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Tillerson eliminates key State Department sanctions office: report

Tillerson eliminates key State Department sanctions office: report
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Secretary of State Rex TillersonRex Wayne TillersonWatchdog org: Tillerson used million in taxpayer funds to fly throughout US Trump administration rigging the game, and your retirement fund could be the loser Haley’s exit sends shockwaves through Washington MORE has eliminated a key office within the State Department that coordinates foreign sanctions policy, according to a new report.

Former diplomats and congressional sources told Foreign Policy that Tillerson has eliminated the office of the Coordinator for Sanctions Policy as part of his plan to revamp the State Department.

The Policy Planning Office, which previously did not control programs or initiatives at State, will now be responsible for the work done by the Coordinator of Sanctions Policy Office, according to Foreign Policy.

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The magazine reports there are mixed reactions to the elimination of the office.

Daniel Fried, who previously served as the coordinator for sanctions policy, said that “you can’t read into that a lack of commitment to sanctions.”

“It’s not as if [the administration] is gutting sanctions altogether,” Fried told Foreign Policy.

The office was created under former Secretary of State Hillary ClintonHillary Diane Rodham ClintonSanders thanks Iowa voters for giving momentum to progressive agenda Manchin wrestles with progressive backlash in West Virginia Arizona newspaper backs Democrat in dead heat Senate race MORE to work with the Treasury Department to coordinate sanctions across multiple departments in both agencies.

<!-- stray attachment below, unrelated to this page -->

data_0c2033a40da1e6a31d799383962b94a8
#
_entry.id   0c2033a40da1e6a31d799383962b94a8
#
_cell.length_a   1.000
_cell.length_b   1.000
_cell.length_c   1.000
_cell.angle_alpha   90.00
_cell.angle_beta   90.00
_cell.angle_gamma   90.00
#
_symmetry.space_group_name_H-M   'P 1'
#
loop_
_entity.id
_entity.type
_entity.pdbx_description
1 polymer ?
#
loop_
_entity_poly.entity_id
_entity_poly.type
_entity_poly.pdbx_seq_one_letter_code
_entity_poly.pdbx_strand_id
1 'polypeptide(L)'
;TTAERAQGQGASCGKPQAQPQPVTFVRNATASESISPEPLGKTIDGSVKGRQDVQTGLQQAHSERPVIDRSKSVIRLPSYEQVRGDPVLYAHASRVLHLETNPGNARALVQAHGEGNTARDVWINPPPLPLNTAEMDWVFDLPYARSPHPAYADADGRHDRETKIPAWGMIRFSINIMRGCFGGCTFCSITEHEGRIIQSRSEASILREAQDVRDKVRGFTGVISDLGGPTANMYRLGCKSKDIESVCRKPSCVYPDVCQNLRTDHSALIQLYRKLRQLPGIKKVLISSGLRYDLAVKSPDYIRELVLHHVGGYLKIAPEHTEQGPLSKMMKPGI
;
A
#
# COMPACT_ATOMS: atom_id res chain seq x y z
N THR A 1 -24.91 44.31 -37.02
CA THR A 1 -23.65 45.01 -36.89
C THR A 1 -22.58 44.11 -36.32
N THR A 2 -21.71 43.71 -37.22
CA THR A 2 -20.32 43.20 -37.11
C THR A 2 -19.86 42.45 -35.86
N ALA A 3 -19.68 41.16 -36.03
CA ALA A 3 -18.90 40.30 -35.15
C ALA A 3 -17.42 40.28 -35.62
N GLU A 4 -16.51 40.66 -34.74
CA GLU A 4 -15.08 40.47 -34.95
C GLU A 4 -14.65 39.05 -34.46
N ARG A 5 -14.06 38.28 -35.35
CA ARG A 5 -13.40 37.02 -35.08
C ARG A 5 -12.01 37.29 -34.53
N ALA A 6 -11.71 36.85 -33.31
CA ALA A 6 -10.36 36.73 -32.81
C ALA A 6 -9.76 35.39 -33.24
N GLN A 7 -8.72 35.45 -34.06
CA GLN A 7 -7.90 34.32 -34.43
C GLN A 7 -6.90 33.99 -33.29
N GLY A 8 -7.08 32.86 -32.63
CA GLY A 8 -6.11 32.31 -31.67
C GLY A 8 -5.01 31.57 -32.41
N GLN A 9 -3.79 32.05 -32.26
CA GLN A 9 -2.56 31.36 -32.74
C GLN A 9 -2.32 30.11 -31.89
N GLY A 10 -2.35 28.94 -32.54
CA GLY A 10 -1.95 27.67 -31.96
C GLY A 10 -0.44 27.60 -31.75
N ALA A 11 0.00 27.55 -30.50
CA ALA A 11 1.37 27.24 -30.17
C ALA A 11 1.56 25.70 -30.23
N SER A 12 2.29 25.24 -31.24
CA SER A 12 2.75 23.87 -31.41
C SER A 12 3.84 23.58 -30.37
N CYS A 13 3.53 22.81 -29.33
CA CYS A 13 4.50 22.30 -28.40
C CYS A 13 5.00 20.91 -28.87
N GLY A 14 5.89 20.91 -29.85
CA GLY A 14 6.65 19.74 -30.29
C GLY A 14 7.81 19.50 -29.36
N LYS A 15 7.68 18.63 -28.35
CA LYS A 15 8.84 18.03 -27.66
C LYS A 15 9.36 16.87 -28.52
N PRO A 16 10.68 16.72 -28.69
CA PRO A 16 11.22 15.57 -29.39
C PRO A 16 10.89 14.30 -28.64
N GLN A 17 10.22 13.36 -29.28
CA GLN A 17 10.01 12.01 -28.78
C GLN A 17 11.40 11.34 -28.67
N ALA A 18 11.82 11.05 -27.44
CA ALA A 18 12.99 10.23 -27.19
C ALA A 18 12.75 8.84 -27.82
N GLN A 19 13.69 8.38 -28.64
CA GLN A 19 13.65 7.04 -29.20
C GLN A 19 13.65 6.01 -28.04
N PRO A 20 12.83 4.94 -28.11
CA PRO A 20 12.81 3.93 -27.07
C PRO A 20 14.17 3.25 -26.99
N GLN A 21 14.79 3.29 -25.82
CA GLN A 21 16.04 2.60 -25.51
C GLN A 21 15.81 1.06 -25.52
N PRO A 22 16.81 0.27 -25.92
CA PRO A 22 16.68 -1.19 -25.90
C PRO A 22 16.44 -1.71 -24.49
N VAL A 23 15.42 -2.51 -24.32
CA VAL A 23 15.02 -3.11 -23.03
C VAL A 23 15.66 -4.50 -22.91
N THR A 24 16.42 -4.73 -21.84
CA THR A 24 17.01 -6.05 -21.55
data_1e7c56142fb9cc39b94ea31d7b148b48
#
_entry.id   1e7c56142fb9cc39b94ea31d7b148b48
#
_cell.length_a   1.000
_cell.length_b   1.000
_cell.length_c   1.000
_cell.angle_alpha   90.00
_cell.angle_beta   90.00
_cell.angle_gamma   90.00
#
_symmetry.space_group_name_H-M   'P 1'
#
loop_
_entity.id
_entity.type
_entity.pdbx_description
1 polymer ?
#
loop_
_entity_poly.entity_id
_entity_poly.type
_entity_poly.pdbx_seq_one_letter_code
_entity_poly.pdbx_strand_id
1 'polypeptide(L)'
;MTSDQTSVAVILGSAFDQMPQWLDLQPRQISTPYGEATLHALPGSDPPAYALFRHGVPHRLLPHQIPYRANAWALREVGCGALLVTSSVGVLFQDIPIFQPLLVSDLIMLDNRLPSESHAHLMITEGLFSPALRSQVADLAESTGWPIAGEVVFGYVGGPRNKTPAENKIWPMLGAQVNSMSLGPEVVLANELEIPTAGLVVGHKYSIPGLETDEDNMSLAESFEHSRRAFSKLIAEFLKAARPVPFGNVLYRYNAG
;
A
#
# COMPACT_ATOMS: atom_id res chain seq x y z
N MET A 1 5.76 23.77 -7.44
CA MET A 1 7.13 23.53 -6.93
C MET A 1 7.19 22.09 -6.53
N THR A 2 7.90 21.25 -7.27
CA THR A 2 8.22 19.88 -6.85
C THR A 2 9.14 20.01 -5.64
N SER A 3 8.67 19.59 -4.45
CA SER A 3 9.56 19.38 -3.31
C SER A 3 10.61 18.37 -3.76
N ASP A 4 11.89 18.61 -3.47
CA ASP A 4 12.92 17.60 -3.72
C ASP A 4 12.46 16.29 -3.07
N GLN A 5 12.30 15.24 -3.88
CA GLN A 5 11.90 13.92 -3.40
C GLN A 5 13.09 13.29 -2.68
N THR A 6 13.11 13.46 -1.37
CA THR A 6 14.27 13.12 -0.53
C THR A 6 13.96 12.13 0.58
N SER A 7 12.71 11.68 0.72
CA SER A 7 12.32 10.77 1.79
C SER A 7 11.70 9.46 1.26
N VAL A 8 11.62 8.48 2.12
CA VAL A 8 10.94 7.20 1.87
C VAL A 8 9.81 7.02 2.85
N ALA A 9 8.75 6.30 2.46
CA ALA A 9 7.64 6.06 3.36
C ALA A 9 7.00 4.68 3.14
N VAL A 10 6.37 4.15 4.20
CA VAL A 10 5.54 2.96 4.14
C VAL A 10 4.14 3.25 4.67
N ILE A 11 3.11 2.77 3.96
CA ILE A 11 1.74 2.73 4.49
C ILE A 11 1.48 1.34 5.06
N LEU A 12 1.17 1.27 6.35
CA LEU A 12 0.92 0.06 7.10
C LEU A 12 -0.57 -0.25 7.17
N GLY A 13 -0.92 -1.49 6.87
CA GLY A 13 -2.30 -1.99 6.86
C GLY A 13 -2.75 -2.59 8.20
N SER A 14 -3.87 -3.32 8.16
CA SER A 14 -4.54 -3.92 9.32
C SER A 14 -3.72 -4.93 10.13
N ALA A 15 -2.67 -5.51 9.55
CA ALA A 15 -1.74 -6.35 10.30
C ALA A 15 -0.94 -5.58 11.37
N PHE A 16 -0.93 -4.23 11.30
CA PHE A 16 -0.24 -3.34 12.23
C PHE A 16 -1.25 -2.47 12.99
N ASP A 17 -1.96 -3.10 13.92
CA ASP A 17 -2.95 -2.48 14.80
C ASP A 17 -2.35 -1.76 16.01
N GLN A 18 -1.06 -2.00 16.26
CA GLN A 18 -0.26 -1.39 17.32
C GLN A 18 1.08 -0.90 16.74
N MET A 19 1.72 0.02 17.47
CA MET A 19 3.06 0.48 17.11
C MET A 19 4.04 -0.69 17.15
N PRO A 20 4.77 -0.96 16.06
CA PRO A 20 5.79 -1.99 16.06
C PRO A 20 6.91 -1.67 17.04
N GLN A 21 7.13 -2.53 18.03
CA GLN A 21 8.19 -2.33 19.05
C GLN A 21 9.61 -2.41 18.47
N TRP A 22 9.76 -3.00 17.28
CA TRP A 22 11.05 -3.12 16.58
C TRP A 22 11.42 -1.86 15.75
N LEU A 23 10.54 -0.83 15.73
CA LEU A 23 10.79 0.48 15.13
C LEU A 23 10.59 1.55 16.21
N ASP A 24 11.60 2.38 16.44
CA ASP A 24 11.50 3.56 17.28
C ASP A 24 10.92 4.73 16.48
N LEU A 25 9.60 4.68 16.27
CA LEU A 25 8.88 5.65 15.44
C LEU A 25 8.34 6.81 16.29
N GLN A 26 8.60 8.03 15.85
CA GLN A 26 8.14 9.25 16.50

A former State Department official told Foreign Policy that the move is akin to the State Department saying “we’re just going back to the phone where there’s no clear coordination.”

The move comes after President Trump’s administration missed an Oct. 1 deadline on implementing new sanctions against Russia.

Sens. John McCainJohn Sidney McCainMeghan McCain calls Russian attacks against her father the 'highest compliment' to her family Arizona Dems hope higher Latino turnout will help turn the state blue McConnell: GOP could try to repeal ObamaCare again after midterms MORE (R-Ariz.) and Ben CardinBenjamin (Ben) Louis CardinGOP leaders hesitant to challenge Trump on Saudi Arabia Dem senator: Trump accepts Saudi denials because he is 'enamored' with dictators Saudi mystery drives wedge between Trump, GOP MORE (D-Md.) slammed the Trump administration for missing the deadline, saying the delay “calls into question the Trump administration’s commitment to the sanctions bill.”

Sen. Bob CorkerRobert (Bob) Phillips CorkerLawmakers point fingers at Saudi crown prince in Khashoggi's death Corker calls for 'collective' response from Western countries if Saudi crown prince found responsible in Khashoggi's death The Memo: Trump in a corner on Saudi Arabia MORE (R-Tenn.) said on Thursday the Trump administration is moving forward with the sanctions, with the State Department soon working to identify entities in the Russian intelligence and defense sectors in line for the sanctions.